A massive, coordinated scheme to sell false and fraudulent nursing degree credentials has been brought down by a joint federal law enforcement operation, Justice Department officials said Wednesday.
As first reported by ABC News, officials said the scheme involved peddling more than $100 million worth of bogus nursing diplomas and transcripts over the course of several years — fake credentials that were sold to help “thousands of people” take “shortcuts” toward becoming licensed, practicing nurses.
Officials said the forged diplomas and transcripts were sold from what had been accredited schools to aspiring nurses, in order to help candidates bypass the qualifying requirements necessary to sit for the national nursing board exam. Although they still had to take the exam, the bogus credentials allowed them to skip vital steps of the competency and licensure process, officials said — and once licensed, those individuals were able to find a job in the health care field.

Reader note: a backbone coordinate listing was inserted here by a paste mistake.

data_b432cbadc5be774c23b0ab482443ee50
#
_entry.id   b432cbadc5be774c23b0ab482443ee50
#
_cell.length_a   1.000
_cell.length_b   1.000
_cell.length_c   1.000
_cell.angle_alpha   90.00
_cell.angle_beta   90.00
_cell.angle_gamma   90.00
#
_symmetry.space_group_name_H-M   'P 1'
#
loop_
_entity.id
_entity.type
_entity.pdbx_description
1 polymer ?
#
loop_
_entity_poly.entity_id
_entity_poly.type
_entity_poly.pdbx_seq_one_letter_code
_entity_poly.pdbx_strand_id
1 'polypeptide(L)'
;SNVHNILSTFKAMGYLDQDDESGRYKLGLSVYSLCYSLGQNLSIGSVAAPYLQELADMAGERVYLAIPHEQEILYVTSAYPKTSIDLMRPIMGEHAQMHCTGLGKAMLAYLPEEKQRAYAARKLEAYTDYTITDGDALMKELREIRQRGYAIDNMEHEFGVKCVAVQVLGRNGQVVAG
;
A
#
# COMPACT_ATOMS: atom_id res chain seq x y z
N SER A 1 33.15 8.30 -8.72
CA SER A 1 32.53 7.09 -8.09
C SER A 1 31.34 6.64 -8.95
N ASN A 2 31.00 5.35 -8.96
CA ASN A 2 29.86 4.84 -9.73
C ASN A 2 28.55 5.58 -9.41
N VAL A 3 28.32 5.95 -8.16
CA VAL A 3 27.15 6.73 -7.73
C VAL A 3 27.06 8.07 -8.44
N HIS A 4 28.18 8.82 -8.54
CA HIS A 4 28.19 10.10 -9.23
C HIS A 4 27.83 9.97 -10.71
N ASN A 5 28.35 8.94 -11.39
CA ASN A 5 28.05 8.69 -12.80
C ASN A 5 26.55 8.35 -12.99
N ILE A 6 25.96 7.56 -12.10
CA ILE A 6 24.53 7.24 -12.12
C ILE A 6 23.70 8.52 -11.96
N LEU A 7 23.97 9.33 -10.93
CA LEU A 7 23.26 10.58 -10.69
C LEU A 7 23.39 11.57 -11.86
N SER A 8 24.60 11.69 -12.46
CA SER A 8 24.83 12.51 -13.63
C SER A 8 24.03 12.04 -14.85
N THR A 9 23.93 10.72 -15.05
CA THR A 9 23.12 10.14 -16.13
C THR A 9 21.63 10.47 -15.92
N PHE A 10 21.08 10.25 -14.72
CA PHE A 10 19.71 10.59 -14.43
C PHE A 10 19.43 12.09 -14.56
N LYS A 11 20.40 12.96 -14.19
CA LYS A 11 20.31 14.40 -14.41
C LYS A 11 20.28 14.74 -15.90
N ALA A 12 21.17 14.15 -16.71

Overall, the conspiracy involved the distribution of over 7,600 fake nursing diplomas and certificates issued by Florida-based nursing programs, according to officials.
“This is probably one of the most brazen schemes that I’ve seen. And it does shock the mind,” Omar Perez Aybar, Special Agent in Charge, U.S. Department of Health and Human Services – Office of Inspector General (HHS-OIG), told ABC News in an exclusive interview.